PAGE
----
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New recycling centre for Oxfordshire County Council

New recycling facility for Oxfordshire

Road sweepings in the county are to be processed at £1.3 million treatment and recovery facility  

A NEW state-of-the-art plant in Ewelme aims to put Oxford County Council (OCC) on the road to boosting recycling rates. The recycling facility, built by Grundon Waste Management at a cost of £1.3 million, is one of the most technically advanced in the UK and helps councils meet their recycling targets through the recovery of all road sweeping waste, including sand and grit.  

Around 5,000 tonnes of sweepings a year are collected from Oxfordshire’s roads and will now be processed and recycled at the new plant. Three years ago, the Environment Agency banned the composting of street leaf sweepings because of concerns about the high levels of contaminants such as nickel, copper and zinc. This move left many local authorities worried about the impact on their recycling rates and having to find alternative disposal methods for the waste.   


Keen to maintain its place as one of the top performing county councils in the recycling performance league tables, OCC had to put in place interim measures, while looking for a more sustainable and local alternative.

Rebecca Harwood, service delivery manager for OCC’s waste-management group, said: ‘After the legislation changed, we had to send some road sweeper waste to landfill, while the remainder went to an alternative facility outside the county.   Obviously, we were very keen to look for alternatives which would be closer to home and more environmentally friendly. Grundon’s new facility is not only very impressive, but it offers the capability to handle all of the county’s road sweeper waste in one central location.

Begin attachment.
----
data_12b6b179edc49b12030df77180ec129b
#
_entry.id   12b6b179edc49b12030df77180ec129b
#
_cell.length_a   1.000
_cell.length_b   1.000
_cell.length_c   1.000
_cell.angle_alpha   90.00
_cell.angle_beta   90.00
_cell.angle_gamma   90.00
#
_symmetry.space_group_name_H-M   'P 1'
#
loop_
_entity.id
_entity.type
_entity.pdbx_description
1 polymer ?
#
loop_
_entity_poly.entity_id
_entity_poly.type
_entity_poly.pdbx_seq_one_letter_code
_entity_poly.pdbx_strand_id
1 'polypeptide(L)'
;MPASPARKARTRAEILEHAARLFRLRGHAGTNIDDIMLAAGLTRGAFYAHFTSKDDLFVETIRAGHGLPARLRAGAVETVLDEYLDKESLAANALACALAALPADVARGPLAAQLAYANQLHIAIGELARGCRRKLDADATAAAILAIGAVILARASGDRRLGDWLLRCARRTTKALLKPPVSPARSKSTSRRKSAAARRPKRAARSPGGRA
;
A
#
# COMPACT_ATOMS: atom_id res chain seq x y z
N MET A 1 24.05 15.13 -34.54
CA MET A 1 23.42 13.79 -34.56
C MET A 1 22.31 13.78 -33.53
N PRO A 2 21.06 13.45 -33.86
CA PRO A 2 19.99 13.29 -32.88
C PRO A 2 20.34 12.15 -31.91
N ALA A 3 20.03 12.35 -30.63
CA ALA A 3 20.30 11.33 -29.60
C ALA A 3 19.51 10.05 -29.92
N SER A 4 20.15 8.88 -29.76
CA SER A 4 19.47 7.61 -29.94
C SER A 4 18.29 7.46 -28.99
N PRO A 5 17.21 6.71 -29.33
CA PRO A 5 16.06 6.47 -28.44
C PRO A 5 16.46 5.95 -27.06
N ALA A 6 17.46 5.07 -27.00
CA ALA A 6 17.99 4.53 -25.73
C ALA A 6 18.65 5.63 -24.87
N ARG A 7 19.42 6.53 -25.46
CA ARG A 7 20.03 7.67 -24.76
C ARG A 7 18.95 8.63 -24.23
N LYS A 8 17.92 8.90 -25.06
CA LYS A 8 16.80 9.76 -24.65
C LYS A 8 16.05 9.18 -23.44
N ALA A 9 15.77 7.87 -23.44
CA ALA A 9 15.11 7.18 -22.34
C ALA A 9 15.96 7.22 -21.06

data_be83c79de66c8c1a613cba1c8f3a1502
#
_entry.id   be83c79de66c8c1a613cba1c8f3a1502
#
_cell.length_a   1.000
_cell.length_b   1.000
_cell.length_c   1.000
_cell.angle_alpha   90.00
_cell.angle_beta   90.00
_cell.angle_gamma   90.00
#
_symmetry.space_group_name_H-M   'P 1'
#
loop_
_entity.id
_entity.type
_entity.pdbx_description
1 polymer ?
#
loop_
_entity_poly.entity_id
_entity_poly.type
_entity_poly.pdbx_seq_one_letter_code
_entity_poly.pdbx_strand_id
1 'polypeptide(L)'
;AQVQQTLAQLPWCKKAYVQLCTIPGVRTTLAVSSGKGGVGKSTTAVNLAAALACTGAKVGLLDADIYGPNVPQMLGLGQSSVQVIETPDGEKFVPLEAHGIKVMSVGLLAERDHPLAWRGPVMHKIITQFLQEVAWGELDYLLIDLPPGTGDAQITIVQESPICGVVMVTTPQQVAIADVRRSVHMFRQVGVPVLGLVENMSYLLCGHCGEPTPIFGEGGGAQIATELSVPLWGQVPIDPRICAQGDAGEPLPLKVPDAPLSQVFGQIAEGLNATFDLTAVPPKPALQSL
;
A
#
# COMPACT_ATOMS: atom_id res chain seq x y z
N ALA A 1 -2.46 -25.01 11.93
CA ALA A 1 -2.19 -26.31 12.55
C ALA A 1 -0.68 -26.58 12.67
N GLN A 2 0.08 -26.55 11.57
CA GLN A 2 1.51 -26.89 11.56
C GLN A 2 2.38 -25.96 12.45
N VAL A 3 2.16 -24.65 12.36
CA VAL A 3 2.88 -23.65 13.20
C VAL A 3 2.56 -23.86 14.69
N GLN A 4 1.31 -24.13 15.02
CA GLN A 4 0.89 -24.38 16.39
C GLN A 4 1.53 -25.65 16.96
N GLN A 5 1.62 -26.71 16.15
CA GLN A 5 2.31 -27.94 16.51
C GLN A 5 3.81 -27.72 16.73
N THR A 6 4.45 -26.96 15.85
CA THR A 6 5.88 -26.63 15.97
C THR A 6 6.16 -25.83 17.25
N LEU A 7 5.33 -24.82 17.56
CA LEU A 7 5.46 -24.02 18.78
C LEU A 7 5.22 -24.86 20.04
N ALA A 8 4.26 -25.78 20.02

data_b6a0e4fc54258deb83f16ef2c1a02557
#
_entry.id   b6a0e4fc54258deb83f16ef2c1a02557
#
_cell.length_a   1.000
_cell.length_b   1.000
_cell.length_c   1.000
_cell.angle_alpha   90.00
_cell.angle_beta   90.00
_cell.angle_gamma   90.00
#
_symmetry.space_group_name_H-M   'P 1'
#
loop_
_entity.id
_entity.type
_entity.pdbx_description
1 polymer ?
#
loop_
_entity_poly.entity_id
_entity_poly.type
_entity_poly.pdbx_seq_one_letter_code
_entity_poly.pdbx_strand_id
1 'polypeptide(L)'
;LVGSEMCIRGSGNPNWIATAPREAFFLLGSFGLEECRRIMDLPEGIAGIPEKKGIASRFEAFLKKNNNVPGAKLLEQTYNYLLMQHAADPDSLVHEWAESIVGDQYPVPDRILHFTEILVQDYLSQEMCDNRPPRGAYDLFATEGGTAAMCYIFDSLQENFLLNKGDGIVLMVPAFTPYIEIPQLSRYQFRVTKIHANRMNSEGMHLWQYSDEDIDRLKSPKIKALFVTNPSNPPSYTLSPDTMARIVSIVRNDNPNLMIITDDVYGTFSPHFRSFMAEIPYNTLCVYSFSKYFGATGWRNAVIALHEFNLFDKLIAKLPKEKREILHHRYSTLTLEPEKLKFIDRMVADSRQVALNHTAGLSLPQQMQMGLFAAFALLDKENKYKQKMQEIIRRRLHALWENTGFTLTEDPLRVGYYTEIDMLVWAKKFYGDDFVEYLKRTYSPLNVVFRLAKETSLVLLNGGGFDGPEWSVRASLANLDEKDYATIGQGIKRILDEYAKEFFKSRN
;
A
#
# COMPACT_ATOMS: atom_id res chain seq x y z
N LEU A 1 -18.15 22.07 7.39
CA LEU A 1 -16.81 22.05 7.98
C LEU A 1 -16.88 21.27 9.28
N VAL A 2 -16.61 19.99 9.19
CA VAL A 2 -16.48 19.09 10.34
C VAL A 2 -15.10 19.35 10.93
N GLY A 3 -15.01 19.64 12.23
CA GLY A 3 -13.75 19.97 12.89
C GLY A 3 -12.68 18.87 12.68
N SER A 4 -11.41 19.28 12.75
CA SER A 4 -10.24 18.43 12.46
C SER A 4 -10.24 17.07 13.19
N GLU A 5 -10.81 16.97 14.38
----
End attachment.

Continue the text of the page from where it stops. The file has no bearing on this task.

‘We see it as a win-win situation; using the facility is half the cost of sending waste to landfill and we’re also cutting down on transport costs and carbon emissions. Above all though, it’s the fact that Grundon are able to recycle and recover all elements of the sweepings that makes the biggest difference. We anticipate this will help us boost our recycling performance rates by nearly 2%, which is a great result.’   

Three new jobs have also been created at the plant, which, once fully operational, will be able to process around 25,000 tonnes of road sweepings a year. On arrival, the road sweeping materials goes into a giant tipping area where excess water is drained and stored for treatment and reused later in the process. A large-size magnet removes any metallic objects, such as nails or bottle tops, before the material is thoroughly scrubbed and washed.   

Screening removes larger aggregate materials (eg –5mm, +40mm etc.) and these are sorted and stored by size, while the remainder goes into a hydrocyclone which is, effectively, a ‘giant washing machine’ that separates out organic material such as leaves and litter, from sand and grit. 

All the wastewater is treated with a polymer which separates the clean water from the sludge and, after further processing, the sludge forms a ‘filter cake’ suitable for use in land restoration projects. 

Thanks to the sophisticated recovery process, Grundon say both the sand and the larger size aggregates qualify for ‘end of waste’ status, allowing them to be sold at a competitive price to the building trade and sand and gravel businesses, where there is a higher demand for recycled products than virgin aggregates.


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